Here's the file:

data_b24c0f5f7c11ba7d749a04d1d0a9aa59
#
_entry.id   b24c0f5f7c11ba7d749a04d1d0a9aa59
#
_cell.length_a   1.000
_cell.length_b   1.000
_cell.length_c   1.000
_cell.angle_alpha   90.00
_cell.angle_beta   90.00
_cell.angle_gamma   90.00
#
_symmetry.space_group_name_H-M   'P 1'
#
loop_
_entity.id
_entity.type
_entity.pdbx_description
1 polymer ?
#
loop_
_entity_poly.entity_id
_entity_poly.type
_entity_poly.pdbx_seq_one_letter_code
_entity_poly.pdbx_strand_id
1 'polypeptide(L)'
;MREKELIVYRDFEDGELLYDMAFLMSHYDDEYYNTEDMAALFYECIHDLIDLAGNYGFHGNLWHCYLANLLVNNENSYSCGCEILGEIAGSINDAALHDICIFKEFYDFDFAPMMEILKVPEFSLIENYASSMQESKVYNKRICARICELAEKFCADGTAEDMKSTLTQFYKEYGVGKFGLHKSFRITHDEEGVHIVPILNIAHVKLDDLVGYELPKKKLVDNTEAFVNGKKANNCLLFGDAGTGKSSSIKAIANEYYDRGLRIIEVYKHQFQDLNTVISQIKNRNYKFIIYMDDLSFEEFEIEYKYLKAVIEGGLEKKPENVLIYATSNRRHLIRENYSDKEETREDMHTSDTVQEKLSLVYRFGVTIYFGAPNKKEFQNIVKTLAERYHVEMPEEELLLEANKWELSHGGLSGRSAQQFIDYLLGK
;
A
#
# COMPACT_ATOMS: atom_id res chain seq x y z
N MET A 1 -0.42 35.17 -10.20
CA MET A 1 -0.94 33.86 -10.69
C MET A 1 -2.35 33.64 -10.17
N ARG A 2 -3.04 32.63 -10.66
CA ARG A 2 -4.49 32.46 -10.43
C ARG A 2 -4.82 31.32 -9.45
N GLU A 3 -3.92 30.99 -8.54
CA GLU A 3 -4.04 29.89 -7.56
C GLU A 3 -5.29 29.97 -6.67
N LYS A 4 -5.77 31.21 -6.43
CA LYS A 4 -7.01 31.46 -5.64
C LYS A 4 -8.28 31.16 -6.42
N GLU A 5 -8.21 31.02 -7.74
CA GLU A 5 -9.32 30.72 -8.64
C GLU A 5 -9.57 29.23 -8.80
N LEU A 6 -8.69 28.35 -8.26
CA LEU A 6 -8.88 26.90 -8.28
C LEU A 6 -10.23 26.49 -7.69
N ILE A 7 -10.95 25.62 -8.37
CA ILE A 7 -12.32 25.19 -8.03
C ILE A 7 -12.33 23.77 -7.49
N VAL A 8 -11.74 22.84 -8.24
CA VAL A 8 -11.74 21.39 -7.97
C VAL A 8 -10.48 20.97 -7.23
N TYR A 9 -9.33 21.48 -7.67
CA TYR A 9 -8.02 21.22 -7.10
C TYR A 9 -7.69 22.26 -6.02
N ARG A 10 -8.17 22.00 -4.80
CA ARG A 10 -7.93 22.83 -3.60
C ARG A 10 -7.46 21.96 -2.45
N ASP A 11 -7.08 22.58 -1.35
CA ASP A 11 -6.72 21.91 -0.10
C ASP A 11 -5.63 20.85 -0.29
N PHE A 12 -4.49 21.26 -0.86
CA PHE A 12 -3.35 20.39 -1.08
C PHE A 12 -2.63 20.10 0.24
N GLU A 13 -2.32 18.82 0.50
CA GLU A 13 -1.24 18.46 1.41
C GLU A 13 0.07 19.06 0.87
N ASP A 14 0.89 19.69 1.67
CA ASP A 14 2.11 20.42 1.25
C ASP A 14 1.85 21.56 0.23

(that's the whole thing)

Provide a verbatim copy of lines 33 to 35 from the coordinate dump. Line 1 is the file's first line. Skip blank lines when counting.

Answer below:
C MET A 1 -2.35 33.64 -10.17
N ARG A 2 -3.04 32.63 -10.66
CA ARG A 2 -4.49 32.46 -10.43